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Professor John A Perrone

Qualifications: MSc PhD Cant

([email protected])

About John

John Perrone specialises in teaching and research in the field of vision and visual perception with a particular emphasis on visual motion perception. Before coming to Waikato, John spent time working at NASA Ames Research Centre in the USA, working with vision scientists there to develop computer models of primate visual motion processing and navigation, and where he contributed to one of the first computer models of early motion processing in the primate brain.

Expertise

Visual perception; illusions; visual aspects of driving or flying; human visual navigation; robot vision systems; computer models of the visual system.

Research Interests

Vision and visual perception, 3-D stereo vision and Virtual Reality. Using computer modelling techniques to simulate the properties of motion sensitive cells in the primate brain. Extracting odometry and depth information from monocular video sequences. Developing biologically-based visual sensors for robotics and autonomous vehicles.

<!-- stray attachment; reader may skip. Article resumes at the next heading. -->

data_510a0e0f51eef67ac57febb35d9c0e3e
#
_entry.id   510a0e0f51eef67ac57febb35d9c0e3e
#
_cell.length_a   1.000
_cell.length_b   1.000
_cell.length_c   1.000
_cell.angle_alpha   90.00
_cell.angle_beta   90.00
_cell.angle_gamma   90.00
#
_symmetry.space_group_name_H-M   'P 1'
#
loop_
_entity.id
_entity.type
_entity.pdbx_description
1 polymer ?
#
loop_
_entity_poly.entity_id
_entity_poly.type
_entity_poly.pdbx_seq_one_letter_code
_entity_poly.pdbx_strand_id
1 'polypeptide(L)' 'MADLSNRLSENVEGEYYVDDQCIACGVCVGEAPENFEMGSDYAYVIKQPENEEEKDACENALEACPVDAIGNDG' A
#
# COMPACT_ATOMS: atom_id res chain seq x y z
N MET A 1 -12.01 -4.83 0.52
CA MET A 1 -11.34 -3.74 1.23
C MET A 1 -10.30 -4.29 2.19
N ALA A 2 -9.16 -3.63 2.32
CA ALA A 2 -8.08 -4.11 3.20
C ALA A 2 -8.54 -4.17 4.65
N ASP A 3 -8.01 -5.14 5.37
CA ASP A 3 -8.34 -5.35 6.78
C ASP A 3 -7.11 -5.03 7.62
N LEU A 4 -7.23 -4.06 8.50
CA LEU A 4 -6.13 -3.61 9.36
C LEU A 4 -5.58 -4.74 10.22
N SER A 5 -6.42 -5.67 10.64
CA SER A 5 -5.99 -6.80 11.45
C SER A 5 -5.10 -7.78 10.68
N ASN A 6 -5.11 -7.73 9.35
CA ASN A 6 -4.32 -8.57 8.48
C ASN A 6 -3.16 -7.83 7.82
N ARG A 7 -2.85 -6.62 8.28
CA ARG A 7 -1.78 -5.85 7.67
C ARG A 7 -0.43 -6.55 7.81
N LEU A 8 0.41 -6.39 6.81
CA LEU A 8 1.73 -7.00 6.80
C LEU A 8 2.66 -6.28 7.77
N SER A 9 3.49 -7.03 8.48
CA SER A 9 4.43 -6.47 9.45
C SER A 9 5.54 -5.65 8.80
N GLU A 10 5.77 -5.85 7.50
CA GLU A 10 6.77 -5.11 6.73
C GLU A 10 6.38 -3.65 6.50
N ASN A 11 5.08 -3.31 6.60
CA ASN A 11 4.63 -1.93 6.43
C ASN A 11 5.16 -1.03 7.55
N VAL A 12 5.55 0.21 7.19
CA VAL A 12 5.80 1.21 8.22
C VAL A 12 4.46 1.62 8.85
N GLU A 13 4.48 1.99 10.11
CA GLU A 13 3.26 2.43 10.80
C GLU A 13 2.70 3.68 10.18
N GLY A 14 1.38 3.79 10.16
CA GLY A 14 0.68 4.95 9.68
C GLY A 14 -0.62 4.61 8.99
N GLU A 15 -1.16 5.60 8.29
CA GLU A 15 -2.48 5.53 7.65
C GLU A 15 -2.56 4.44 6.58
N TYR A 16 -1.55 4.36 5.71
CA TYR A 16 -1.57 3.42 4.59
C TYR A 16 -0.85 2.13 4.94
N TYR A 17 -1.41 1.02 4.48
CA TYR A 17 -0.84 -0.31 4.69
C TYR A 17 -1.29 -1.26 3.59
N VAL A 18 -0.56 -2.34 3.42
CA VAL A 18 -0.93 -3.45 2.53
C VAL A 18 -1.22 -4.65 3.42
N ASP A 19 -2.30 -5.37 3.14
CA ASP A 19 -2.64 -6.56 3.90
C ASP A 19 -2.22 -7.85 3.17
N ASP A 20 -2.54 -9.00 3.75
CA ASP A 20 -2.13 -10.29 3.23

Recent Publications

  • Perrone, J., Cree, M., & Hedayati, M. (2019). Using the properties of Primate Motion Sensitive Neurons to extract camera motion and depth from brief 2-D Monocular Image Sequences. In International Conference on Computer Analysis of Images and Patterns Vol. 11678 (pp. 600-612). Conference held at Salerno, Italy. doi:10.1007/978-3-030-29888-3_49

  • Hedayati, H., McGuinness, B. J., Cree, M. J., & Perrone, J. A. (2019). Generalization Approach for CNN-based Object Detection in Unconstrained Outdoor Environments. In International Conference Image and Vision Computing New Zealand Vol. 2019-December. doi:10.1109/IVCNZ48456.2019.8960992

  • Perrone, J. A. (2018). Visual–vestibular estimation of the body's curvilinear motion through the world: A computational model. Journal of Vision, 18(4), 1-32. doi:10.1167/18.4.1

  • Perrone, J. A., Cree, M. J., Hedayati, M., & Corlett, D. (2018). Testing a biologically-based system for extracting depth from brief monocular 2-D video sequences. In 2018 International Conference on Image and Vision Computing New Zealand (IVCNZ) (pp. 6 pages). Conference held in Auckland, New Zealand: IEEE. doi:10.1109/IVCNZ.2018.8634781 Open Access version: https://hdl.handle.net/10289/12324

View all research publications by John Perrone

Contact Details

Name  Extn.  Username  Room  Department
Perrone, Prof John 9229 jpnz K.1.08 School of Psychology